Petridish Spotlight: Fund This Project and Help Discover How Heavy Metals Affect Evolution

Living on Cyprus’s serpentine soil, which is rich in heavy metals, set the island’s insects on a unique evolutionary path.

By Marc Srour|Tuesday, June 19, 2012

Petridish.org is a crowd-funding site for science. Here, we're featuring one of our favorite Petridish projects. To fund this project, or to see more projects, go to Petridish.org.

Imagine you, your family, and your neighbours took a trip and got stuck on an island with no way of escaping. The island turns out to be acceptable, with lots of shelter and plants for food, so it's no big deal. Not having any geologists in your isolated group, you also don't realise that the soil all your food is growing on contains high levels of toxic heavy metals. After several tens or hundreds of generations, your descendants are no longer of the same species.

In a nutshell, the above story summarises how the unique endemic insects of Cyprus evolved. The serpentine soil, which is rich in heavy metals, comes from the geology of the Troodos Mountains and is host to an array of endemic plants. Three of these plants are also found in other areas of the island with regular soils.

In this project, I will be investigating the insect communities associated with these plants, contrasting those growing on the serpentine soil with those growing on regular soils. This will be supplemented by analysis of heavy metal concentrations in the insects, to see whether they accumulate at each step of the food web.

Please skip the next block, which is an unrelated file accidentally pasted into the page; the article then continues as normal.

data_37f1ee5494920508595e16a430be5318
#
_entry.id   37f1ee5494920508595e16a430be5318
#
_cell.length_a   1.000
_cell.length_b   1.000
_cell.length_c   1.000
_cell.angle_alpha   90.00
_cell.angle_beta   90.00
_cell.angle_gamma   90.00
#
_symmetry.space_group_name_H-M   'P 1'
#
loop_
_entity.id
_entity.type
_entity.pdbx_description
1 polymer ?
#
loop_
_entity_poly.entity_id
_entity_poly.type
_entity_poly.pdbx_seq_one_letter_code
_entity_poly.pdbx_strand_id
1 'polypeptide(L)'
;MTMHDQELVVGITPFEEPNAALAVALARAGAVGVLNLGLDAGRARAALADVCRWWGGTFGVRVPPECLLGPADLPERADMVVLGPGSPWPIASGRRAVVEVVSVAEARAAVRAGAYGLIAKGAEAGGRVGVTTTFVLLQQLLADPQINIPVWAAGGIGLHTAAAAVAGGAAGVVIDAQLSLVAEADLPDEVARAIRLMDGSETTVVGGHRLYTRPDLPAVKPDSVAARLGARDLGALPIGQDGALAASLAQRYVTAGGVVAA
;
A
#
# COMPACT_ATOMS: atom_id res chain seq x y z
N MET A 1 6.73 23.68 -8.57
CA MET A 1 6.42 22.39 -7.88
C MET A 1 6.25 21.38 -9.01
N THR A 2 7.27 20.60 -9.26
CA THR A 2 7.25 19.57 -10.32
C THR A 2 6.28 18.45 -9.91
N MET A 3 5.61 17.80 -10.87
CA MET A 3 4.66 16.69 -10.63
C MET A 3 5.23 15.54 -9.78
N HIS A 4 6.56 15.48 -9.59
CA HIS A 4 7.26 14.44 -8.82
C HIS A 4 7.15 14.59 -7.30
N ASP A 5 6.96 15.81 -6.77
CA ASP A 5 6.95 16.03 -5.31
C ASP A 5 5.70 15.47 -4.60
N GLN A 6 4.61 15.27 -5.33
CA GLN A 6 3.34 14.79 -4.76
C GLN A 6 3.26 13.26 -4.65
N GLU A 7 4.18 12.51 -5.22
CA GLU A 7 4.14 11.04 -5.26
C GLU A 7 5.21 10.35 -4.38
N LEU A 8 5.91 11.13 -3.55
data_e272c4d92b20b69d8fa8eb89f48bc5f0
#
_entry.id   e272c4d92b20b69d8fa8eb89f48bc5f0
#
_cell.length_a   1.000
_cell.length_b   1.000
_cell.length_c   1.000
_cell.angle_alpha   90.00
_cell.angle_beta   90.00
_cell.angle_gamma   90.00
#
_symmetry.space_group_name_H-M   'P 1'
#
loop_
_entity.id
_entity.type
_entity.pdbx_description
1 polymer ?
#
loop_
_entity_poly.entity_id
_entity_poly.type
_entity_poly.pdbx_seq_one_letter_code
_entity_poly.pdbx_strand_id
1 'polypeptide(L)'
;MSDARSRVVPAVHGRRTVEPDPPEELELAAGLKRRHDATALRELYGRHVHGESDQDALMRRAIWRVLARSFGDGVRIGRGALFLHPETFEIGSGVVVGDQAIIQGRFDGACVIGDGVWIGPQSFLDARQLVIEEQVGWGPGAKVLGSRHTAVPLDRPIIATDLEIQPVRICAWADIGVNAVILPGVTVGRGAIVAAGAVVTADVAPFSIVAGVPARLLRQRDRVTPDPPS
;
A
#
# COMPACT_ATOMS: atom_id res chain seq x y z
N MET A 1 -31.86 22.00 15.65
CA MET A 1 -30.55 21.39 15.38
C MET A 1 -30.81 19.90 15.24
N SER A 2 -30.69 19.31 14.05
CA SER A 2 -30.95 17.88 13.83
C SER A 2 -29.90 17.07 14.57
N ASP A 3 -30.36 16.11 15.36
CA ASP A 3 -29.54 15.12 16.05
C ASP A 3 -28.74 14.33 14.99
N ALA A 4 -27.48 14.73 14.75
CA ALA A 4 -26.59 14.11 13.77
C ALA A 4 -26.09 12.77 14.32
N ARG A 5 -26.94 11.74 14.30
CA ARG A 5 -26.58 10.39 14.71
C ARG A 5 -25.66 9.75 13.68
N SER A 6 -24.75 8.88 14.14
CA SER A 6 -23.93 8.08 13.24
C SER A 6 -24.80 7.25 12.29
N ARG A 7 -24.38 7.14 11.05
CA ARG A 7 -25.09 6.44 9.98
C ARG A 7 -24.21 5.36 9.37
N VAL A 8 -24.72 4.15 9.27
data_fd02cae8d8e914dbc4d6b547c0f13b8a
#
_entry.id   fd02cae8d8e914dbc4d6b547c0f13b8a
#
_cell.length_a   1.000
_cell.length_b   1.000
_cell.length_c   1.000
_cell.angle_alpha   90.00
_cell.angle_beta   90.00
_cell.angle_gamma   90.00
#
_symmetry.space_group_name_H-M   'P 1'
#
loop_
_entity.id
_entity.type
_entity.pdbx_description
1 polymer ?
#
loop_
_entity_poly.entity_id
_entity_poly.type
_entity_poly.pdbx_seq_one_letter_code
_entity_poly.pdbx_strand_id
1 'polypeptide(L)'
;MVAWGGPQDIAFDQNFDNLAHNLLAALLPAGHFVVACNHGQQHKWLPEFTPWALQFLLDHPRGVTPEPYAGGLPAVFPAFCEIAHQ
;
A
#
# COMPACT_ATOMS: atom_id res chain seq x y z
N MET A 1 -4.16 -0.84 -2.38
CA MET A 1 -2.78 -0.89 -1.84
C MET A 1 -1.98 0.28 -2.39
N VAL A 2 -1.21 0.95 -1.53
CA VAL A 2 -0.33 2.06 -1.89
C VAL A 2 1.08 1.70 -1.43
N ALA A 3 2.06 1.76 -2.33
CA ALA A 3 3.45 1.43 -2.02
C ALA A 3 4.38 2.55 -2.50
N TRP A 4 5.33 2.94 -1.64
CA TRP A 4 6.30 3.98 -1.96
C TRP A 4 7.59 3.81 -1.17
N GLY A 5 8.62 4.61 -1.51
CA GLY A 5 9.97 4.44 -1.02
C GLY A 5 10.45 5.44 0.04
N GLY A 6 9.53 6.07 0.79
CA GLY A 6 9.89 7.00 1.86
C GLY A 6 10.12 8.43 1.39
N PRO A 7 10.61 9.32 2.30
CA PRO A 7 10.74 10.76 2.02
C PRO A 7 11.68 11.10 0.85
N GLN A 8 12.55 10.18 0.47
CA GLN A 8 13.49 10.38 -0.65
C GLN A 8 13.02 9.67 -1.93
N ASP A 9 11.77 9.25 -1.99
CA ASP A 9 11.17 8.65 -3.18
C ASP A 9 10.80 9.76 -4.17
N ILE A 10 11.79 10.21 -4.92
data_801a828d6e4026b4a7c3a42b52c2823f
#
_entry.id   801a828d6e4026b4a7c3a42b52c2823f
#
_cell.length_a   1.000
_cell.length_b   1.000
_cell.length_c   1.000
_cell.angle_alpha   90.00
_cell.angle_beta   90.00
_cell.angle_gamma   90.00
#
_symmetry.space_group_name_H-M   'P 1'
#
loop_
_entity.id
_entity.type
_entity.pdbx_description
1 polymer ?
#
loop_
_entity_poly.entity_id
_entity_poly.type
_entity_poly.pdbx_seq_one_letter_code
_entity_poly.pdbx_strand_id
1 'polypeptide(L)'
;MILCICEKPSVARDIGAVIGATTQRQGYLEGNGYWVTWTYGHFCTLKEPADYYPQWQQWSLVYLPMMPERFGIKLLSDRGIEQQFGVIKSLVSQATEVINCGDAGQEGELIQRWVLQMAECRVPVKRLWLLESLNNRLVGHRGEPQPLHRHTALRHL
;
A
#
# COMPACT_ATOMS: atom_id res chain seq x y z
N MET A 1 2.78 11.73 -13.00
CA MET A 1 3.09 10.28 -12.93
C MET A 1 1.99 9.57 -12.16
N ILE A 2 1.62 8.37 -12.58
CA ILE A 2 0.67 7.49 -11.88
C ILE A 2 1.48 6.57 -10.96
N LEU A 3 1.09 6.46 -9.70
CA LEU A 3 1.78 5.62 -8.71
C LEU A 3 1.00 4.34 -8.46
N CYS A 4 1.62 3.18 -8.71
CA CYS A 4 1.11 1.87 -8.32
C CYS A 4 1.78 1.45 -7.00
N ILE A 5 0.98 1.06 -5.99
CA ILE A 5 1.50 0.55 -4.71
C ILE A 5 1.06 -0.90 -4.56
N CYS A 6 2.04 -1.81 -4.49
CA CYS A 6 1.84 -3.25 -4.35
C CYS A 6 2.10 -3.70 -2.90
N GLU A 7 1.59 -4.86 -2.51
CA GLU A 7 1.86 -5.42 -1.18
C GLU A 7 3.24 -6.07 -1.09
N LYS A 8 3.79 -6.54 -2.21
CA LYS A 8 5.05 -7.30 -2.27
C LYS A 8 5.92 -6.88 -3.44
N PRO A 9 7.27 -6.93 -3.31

Why this research matters



Marc Srour/Petridish

I studied geosciences at the University of Bonn, Germany. Having always been a biologist at heart, I specialised in palaeontology, while attending as many zoology, ecology, and evolution lectures as I could without getting kicked out for not being officially enrolled. My particular passion is systematics and phylogenetics (the tree of life and how to build it), and my animal group of choice is the arthropods (insects, crustaceans, spiders, milli- and centipedes...). Itching to get out of studying so I could finally do research, I moved back to my home country of Cyprus, knowing that it is an unresearched treasure chest of exciting discoveries.

As an island, Cyprus is already a "test tube" for evolution. Coupled with the diversity of habitats on the island, this has led to a sizeable number of endemic species. Studies on the origin of new species on islands are a dime a dozen. In this project, I want to introduce a new variable: geology, and its effect on mutation rates.

If geology does have an effect, this will be fertile ground for more advanced research that will have implications for a very active debate in current evolutionary biology, the bridge between micro- and macroevolution: how changes in the genome lead to changes at the organismic level. The speed at which the organismic-level changes happen can also be investigated, bringing insight into the tempo of evolution.